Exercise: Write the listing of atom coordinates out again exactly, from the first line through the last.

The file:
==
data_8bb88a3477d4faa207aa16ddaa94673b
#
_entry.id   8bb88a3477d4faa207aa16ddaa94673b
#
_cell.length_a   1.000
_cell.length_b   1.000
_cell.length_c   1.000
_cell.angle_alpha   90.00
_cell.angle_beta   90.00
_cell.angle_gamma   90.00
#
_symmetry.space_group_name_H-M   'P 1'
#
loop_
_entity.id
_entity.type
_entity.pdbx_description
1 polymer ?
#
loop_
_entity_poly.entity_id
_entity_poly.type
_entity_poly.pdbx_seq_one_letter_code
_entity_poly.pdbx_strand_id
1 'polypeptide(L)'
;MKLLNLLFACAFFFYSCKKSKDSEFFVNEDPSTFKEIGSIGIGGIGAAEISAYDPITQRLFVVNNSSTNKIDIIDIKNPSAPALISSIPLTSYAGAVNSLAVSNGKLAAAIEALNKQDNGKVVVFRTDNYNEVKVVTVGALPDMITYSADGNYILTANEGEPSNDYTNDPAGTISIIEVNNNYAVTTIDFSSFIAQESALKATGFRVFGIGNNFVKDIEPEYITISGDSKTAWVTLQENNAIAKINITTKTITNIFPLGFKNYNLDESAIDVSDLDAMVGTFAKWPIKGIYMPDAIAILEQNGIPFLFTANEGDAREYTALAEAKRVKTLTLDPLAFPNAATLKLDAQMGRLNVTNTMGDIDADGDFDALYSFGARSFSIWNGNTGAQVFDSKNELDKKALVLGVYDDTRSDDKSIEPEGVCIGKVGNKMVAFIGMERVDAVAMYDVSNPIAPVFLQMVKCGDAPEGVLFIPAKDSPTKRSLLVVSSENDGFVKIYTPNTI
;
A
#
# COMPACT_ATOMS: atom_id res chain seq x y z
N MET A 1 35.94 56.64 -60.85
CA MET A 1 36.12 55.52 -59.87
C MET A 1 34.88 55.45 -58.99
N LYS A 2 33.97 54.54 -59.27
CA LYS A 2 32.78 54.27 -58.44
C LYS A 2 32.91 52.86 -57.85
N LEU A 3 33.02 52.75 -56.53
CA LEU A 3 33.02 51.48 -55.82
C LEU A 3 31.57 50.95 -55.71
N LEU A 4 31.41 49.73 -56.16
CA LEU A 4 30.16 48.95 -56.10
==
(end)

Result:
data_8bb88a3477d4faa207aa16ddaa94673b
#
_entry.id   8bb88a3477d4faa207aa16ddaa94673b
#
_cell.length_a   1.000
_cell.length_b   1.000
_cell.length_c   1.000
_cell.angle_alpha   90.00
_cell.angle_beta   90.00
_cell.angle_gamma   90.00
#
_symmetry.space_group_name_H-M   'P 1'
#
loop_
_entity.id
_entity.type
_entity.pdbx_description
1 polymer ?
#
loop_
_entity_poly.entity_id
_entity_poly.type
_entity_poly.pdbx_seq_one_letter_code
_entity_poly.pdbx_strand_id
1 'polypeptide(L)'
;MKLLNLLFACAFFFYSCKKSKDSEFFVNEDPSTFKEIGSIGIGGIGAAEISAYDPITQRLFVVNNSSTNKIDIIDIKNPSAPALISSIPLTSYAGAVNSLAVSNGKLAAAIEALNKQDNGKVVVFRTDNYNEVKVVTVGALPDMITYSADGNYILTANEGEPSNDYTNDPAGTISIIEVNNNYAVTTIDFSSFIAQESALKATGFRVFGIGNNFVKDIEPEYITISGDSKTAWVTLQENNAIAKINITTKTITNIFPLGFKNYNLDESAIDVSDLDAMVGTFAKWPIKGIYMPDAIAILEQNGIPFLFTANEGDAREYTALAEAKRVKTLTLDPLAFPNAATLKLDAQMGRLNVTNTMGDIDADGDFDALYSFGARSFSIWNGNTGAQVFDSKNELDKKALVLGVYDDTRSDDKSIEPEGVCIGKVGNKMVAFIGMERVDAVAMYDVSNPIAPVFLQMVKCGDAPEGVLFIPAKDSPTKRSLLVVSSENDGFVKIYTPNTI
;
A
#
# COMPACT_ATOMS: atom_id res chain seq x y z
N MET A 1 35.94 56.64 -60.85
CA MET A 1 36.12 55.52 -59.87
C MET A 1 34.88 55.45 -58.99
N LYS A 2 33.97 54.54 -59.27
CA LYS A 2 32.78 54.27 -58.44
C LYS A 2 32.91 52.86 -57.85
N LEU A 3 33.02 52.75 -56.53
CA LEU A 3 33.02 51.48 -55.82
C LEU A 3 31.57 50.95 -55.71
N LEU A 4 31.41 49.73 -56.16
CA LEU A 4 30.16 48.95 -56.10